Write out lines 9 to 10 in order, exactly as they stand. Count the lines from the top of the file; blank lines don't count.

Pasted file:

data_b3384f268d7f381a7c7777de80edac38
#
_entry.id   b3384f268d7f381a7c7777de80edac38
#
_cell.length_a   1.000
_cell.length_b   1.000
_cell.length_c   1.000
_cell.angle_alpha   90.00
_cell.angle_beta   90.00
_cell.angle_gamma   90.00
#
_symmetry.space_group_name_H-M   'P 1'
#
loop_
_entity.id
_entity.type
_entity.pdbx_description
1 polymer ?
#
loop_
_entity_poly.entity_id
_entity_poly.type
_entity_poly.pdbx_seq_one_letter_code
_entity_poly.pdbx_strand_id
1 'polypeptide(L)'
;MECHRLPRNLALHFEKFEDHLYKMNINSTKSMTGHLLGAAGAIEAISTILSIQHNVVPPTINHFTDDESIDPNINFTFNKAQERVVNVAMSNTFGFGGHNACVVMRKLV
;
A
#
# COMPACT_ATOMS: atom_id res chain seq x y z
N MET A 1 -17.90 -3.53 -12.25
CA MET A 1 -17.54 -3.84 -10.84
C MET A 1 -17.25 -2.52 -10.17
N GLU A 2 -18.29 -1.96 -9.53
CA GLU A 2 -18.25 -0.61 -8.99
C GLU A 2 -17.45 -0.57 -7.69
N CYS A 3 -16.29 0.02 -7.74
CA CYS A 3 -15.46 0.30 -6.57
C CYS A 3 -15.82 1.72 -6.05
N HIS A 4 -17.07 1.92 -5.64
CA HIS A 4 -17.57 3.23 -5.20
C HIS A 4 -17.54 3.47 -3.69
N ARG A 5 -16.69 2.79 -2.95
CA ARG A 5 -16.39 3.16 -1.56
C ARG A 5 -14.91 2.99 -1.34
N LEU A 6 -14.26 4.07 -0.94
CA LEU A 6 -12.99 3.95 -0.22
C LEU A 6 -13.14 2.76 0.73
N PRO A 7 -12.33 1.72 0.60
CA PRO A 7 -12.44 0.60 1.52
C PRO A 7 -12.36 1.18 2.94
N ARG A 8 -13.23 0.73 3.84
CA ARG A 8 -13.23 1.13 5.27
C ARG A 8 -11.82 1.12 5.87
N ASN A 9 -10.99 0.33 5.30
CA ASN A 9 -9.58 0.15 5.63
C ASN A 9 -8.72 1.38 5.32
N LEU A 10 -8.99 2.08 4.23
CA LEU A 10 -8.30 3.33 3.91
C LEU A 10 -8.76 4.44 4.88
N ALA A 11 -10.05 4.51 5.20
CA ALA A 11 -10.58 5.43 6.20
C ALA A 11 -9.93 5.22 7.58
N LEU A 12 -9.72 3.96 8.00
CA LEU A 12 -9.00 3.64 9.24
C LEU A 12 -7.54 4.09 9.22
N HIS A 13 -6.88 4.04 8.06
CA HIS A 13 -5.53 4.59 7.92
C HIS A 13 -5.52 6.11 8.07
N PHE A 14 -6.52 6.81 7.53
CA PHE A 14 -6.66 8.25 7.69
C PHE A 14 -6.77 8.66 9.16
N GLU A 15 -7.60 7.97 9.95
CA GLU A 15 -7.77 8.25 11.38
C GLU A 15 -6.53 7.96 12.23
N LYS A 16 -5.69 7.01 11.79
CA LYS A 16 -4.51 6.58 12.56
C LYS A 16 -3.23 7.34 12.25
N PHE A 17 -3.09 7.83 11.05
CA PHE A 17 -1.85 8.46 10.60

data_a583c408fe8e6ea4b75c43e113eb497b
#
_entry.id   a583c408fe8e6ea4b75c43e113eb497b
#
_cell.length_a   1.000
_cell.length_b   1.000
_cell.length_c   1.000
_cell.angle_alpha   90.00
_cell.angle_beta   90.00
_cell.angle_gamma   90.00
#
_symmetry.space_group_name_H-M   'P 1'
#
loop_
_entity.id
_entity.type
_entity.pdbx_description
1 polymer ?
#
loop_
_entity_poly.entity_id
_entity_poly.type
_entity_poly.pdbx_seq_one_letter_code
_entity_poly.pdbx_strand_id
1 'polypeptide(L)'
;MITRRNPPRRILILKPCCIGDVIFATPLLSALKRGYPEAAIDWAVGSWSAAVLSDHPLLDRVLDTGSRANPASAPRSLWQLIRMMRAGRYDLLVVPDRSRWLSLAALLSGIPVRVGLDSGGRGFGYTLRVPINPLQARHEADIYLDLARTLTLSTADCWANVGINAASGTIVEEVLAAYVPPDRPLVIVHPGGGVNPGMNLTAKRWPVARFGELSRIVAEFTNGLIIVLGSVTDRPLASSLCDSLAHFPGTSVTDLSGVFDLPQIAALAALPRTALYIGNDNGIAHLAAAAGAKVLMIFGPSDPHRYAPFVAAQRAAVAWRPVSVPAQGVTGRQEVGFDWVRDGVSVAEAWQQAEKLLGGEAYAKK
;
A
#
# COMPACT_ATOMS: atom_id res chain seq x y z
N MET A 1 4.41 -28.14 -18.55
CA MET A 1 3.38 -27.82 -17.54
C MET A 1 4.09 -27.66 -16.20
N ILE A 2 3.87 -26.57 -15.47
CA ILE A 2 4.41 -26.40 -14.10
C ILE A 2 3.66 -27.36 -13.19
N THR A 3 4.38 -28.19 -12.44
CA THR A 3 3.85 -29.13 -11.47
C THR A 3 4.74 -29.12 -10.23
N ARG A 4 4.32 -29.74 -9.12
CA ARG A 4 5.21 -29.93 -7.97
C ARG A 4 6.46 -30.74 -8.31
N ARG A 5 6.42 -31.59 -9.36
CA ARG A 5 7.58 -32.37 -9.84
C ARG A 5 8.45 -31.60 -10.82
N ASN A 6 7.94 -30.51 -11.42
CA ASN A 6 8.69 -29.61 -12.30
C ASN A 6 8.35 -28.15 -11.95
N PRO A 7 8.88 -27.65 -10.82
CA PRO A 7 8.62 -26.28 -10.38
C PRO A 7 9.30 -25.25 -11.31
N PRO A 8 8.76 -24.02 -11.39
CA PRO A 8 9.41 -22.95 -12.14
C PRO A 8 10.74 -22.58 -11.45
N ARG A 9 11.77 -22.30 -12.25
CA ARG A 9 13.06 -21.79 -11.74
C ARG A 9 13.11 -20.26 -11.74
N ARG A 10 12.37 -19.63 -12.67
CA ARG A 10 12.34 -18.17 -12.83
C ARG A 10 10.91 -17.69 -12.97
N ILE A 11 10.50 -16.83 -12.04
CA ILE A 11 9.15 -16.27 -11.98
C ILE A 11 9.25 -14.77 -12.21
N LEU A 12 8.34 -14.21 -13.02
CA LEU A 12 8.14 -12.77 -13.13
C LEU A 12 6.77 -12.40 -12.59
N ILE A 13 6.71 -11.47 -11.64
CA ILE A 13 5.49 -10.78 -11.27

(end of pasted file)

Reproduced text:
_cell.angle_beta   90.00
_cell.angle_gamma   90.00